Recommend me a good film camera

I’m interested in getting more into photography. I have a good Sony digital, but I want to play with film more.

I don’t want anything too fancy (meaning expensive), but I’d like to produce decent shots. One thing I’m specifically interested in is shooting musicians on stage in a club atmosphere, because the magazine I work for will be opening their own club in September, and I’d like to be able to shoot for the mag myself. If that affects your recommendation, or if there are specific types of lenses or whatever I’d want to consider, please keep that in mind. Used is fine, if it’s something that’s reasonably easy to find on eBay or somewhere.

So, photo-dopers, what can you recommend?

I use a Canon EOS that has treated me very well for the past eight years. Simple, lots of optional accessories and available just about everywhere. It’s got a good auto mode for the snapshot moments, and fully manual functions too.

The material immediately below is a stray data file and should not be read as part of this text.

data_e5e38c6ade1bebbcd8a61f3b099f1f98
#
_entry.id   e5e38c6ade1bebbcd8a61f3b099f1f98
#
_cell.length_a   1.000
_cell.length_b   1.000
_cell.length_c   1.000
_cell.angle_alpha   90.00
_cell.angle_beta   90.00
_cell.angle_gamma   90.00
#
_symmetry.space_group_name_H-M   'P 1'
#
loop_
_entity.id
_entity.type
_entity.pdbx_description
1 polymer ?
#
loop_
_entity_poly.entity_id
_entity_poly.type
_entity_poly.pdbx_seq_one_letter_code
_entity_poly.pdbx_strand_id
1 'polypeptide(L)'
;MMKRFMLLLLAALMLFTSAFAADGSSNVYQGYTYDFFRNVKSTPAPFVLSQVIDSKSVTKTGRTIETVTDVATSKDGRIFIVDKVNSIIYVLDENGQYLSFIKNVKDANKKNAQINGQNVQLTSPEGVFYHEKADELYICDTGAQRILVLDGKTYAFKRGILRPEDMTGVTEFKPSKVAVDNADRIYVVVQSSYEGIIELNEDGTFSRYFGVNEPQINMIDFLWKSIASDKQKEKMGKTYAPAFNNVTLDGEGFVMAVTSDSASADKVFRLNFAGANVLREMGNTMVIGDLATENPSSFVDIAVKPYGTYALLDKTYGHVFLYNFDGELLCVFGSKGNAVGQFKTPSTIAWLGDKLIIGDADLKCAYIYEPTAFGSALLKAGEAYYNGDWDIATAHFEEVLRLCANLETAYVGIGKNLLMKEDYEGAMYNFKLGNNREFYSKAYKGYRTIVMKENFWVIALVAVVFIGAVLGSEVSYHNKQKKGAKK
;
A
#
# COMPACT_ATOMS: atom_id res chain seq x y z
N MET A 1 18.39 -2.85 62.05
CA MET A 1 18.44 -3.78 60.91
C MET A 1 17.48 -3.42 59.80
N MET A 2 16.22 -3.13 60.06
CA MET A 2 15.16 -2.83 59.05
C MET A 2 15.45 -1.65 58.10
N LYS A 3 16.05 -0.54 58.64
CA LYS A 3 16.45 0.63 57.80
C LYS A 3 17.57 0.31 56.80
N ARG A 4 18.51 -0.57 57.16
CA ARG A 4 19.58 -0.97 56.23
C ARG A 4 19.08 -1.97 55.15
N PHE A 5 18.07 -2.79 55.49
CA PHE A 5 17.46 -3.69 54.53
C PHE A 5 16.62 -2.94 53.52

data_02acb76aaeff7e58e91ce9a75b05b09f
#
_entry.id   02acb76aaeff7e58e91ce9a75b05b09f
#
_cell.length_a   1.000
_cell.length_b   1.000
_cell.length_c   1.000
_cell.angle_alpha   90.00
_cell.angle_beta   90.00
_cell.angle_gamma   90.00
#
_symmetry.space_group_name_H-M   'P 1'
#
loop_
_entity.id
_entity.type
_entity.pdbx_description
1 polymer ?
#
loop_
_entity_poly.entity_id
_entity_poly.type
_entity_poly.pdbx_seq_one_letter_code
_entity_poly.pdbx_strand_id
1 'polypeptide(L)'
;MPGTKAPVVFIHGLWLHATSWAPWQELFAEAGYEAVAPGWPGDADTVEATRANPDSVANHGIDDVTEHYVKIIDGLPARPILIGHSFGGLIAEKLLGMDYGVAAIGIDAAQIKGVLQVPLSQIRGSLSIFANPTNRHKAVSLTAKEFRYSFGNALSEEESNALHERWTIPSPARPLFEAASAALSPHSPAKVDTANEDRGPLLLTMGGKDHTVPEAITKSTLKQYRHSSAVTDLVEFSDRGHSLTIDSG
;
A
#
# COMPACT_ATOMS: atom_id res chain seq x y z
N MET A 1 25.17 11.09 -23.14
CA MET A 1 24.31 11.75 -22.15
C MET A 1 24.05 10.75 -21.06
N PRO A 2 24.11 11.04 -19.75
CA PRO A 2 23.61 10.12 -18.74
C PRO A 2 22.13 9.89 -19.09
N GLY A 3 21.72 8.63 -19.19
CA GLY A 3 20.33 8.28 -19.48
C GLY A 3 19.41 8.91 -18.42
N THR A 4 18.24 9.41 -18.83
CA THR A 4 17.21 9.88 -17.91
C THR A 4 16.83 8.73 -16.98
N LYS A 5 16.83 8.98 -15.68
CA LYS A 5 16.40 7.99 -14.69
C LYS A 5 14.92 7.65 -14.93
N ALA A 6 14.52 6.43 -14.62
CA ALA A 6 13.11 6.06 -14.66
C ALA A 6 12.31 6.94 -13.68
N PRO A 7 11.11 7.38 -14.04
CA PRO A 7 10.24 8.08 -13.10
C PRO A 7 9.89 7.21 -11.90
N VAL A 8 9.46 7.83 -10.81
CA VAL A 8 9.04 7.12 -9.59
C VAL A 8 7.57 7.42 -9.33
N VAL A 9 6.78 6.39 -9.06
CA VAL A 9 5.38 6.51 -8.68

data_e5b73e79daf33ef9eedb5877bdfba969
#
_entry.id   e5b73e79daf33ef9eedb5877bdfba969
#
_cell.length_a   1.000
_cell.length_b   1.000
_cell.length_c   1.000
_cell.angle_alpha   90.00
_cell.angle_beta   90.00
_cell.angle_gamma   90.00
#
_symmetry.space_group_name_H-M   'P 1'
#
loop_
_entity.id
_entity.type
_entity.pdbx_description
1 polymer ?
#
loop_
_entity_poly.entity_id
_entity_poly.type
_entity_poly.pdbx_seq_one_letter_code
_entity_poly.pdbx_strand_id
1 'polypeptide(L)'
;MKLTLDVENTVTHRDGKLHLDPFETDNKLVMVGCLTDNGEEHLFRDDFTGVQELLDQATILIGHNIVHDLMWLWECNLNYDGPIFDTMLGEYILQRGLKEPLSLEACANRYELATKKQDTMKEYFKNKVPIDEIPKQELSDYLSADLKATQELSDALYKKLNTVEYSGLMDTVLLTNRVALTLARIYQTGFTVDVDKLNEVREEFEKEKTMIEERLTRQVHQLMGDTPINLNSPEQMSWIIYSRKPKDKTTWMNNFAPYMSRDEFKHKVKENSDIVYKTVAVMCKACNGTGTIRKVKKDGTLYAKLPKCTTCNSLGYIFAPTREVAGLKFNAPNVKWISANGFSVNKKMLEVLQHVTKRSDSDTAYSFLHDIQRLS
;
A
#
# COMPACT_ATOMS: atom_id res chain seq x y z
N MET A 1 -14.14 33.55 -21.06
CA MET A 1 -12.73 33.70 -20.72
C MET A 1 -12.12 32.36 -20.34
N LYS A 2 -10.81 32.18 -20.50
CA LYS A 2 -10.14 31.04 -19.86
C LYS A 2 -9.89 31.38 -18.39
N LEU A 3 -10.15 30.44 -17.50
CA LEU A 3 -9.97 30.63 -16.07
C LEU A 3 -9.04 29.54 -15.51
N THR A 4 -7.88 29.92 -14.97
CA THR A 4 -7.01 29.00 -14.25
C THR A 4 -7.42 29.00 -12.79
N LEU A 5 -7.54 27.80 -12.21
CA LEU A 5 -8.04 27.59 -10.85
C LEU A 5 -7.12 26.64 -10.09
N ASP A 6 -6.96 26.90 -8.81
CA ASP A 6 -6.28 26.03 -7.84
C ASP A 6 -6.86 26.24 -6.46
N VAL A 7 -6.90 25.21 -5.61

I have only one lens I use, the 25-80 (?) zoom that I got with it. I’ve done just fine in my photo classes.

You have to give us more to go on. SLR? Point and Shoot? What’s your budget?

For your chosen application (indoors, stage photography), digital may actually be your best bet. The lighting level is usually pretty low, so you have to use fast, grainy films. Furthermore, you’re usually pretty far from the performers, so you have to use a longer (slower) lens. At least with digital, if you have to increase the ISO, you can use noise reduction later on to minimize the grain. Not to mention the ability of digital cameras to automatically white balance. Because of the low light and grain, I don’t see that you’re going to realize any of the benefits of film; specifically finer resolution and ability to get larger enlargements.

That said, the camera body barely matters – any of the well-known makers (Canon, Nikon, Olympus, Pentax, and so on) will do. But if you’re going the SLR route, you’re going to be making an investment in lenses, so you’ll want to plan ahead. (I don’t know if 35mm SLR lenses are compatible with the new digital SLRs, but if so, you might look into those, just so you know what family to lock yourself into.)

The most important thing for your use is a set of fast lenses. For your primary 50mm lens, 1.8 or even 1.4. Then you’ll want a short telephoto, again, as fast as you can get it.

A lot of people are converting to strictly digital, so you probably can pick up used equipment on EBay for relatively cheap right now.